Russia agrees to Turkish peacekeepers in Nagorno-Karabakh
Russia and Turkey have signed an agreement to establish a joint truce monitoring center in Nagorno-Karabakh. The document was signed by Turkish Defense Minister Hulusi Akar and his Russian counterpart Sergey Shoygu on Tuesday, Interfax reported, citing the press service of the Turkish military.
During the talks, the Russian and Turkish representatives agreed on all technical details for this joint center, and work is underway to open it as soon as possible.
The agreement that resulted in Yerevan losing control of the territories occupied in the bloody battles of the early 1990s was concluded two weeks after the Turkish parliament approved President Erdogan’s decree to send armed forces to the conflict zone.
According to the document approved on November 17, the Turkish military will stay in Azerbaijan for one year.
Azerbaijani President Ilham Aliyev said that the Turkish military would be deployed in Nagorno-Karabakh immediately after the conclusion of the truce and play the same role as Russian peacekeepers. On November 11, Erdogan himself promised to deploy Turkish troops to the region.
The Kremlin hastened to refute Erdogan’s words. "There is not a single word about it in the text of the statement that was published. The three sides did not agree on this," said Russian presidential spokesman Dmitry Peskov.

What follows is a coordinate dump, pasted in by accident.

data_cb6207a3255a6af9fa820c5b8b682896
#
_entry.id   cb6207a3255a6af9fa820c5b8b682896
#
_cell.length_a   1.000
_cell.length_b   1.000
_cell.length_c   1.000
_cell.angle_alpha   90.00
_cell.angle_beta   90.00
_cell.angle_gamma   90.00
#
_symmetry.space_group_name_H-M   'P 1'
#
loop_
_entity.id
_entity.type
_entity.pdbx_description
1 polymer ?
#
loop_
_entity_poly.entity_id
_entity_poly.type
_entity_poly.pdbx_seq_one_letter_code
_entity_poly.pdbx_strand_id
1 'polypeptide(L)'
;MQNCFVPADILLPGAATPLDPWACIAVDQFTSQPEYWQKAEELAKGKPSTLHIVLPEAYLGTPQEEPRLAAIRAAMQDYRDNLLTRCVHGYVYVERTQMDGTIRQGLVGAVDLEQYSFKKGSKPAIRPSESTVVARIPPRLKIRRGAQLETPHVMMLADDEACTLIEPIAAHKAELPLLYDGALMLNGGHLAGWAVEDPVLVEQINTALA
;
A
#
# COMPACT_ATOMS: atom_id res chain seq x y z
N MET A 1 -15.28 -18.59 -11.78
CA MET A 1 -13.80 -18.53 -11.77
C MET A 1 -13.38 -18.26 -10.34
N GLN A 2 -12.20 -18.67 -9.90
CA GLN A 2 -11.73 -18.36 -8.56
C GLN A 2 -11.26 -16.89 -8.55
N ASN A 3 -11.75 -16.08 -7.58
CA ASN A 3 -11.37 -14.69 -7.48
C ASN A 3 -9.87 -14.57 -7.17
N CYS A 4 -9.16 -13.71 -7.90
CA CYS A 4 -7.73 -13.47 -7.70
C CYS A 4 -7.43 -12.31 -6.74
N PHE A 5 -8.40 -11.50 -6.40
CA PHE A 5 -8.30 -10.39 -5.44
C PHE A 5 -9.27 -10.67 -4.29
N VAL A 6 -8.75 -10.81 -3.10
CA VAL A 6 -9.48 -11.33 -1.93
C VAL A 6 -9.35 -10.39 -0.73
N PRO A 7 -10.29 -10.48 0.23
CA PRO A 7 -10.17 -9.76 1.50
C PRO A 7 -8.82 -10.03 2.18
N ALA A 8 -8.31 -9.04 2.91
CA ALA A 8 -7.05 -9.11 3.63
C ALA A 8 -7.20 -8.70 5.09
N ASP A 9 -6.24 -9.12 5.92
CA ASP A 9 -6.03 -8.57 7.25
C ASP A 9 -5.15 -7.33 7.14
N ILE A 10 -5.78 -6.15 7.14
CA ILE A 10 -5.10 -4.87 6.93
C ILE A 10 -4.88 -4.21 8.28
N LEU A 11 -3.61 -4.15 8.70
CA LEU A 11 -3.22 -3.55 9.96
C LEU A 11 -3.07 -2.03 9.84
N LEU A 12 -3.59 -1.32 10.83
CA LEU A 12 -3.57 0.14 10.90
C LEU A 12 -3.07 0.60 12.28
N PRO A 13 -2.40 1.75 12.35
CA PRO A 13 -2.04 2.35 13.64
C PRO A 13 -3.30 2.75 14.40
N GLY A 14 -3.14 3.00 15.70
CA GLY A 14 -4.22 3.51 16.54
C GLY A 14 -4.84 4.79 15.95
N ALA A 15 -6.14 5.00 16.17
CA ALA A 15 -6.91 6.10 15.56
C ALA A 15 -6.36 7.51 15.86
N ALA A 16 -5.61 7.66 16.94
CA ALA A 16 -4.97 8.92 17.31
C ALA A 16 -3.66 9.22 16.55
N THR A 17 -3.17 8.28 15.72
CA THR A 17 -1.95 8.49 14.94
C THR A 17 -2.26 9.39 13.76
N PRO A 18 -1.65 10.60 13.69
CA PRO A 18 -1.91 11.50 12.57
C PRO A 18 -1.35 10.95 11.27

"The deployment of Turkish soldiers in Karabakh has not been agreed," Peskov said, referring to the document on ending the war signed by Aliyev, Putin and Pashinyan.
According to the truce agreement, the Azerbaijani army remains at its positions, and Armenia returns to Azerbaijan three districts occupied during the 1992-94 war, leaving only the 5 km wide Lachin corridor, which will provide communication between Nagorno-Karabakh and Armenia.
Russian peacekeeping contingent of 1960 troops with small arms, 90 armored personnel carriers, 380 units of vehicles and special equipment will be deployed along the contact line.
Pashinyan's de facto surrender sparked mass protests in Armenia. On Wednesday, thousands of demonstrators chanting "Nicol the traitor" took to the streets of Yerevan, demanding the resignation of the prime minister.
Pashinyan himself recognized the agreement as a disaster, but stressed that he had no other choice, as otherwise Armenia was facing a military defeat.
"Stepanakert was under a direct threat, and according to the General Staff and the President of Nagorno-Karabakh, the city was not well protected. If it had been captured, thousands of our soldiers would have remained under siege, and as a result we would have lost the territories that were preserved thanks to the agreement," Pashinyan said.